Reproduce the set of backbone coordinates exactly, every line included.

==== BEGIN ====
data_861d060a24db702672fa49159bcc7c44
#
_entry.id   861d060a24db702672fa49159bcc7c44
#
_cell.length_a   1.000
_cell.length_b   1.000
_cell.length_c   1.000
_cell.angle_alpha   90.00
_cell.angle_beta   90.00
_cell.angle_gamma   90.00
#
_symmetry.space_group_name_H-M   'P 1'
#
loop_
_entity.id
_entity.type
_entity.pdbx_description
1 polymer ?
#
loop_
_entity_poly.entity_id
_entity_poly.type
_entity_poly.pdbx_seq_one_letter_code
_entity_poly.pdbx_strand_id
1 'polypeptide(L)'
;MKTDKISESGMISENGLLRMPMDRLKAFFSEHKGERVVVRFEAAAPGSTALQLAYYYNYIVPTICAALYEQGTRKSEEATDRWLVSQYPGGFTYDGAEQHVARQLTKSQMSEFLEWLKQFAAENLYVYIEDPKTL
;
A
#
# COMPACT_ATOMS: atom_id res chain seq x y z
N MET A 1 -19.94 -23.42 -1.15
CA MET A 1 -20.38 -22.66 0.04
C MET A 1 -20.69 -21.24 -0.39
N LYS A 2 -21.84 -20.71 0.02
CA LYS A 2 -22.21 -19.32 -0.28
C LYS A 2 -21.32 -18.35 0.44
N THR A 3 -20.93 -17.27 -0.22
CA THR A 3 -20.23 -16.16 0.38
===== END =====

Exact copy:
data_861d060a24db702672fa49159bcc7c44
#
_entry.id   861d060a24db702672fa49159bcc7c44
#
_cell.length_a   1.000
_cell.length_b   1.000
_cell.length_c   1.000
_cell.angle_alpha   90.00
_cell.angle_beta   90.00
_cell.angle_gamma   90.00
#
_symmetry.space_group_name_H-M   'P 1'
#
loop_
_entity.id
_entity.type
_entity.pdbx_description
1 polymer ?
#
loop_
_entity_poly.entity_id
_entity_poly.type
_entity_poly.pdbx_seq_one_letter_code
_entity_poly.pdbx_strand_id
1 'polypeptide(L)'
;MKTDKISESGMISENGLLRMPMDRLKAFFSEHKGERVVVRFEAAAPGSTALQLAYYYNYIVPTICAALYEQGTRKSEEATDRWLVSQYPGGFTYDGAEQHVARQLTKSQMSEFLEWLKQFAAENLYVYIEDPKTL
;
A
#
# COMPACT_ATOMS: atom_id res chain seq x y z
N MET A 1 -19.94 -23.42 -1.15
CA MET A 1 -20.38 -22.66 0.04
C MET A 1 -20.69 -21.24 -0.39
N LYS A 2 -21.84 -20.71 0.02
CA LYS A 2 -22.21 -19.32 -0.28
C LYS A 2 -21.32 -18.35 0.44
N THR A 3 -20.93 -17.27 -0.22
CA THR A 3 -20.23 -16.16 0.38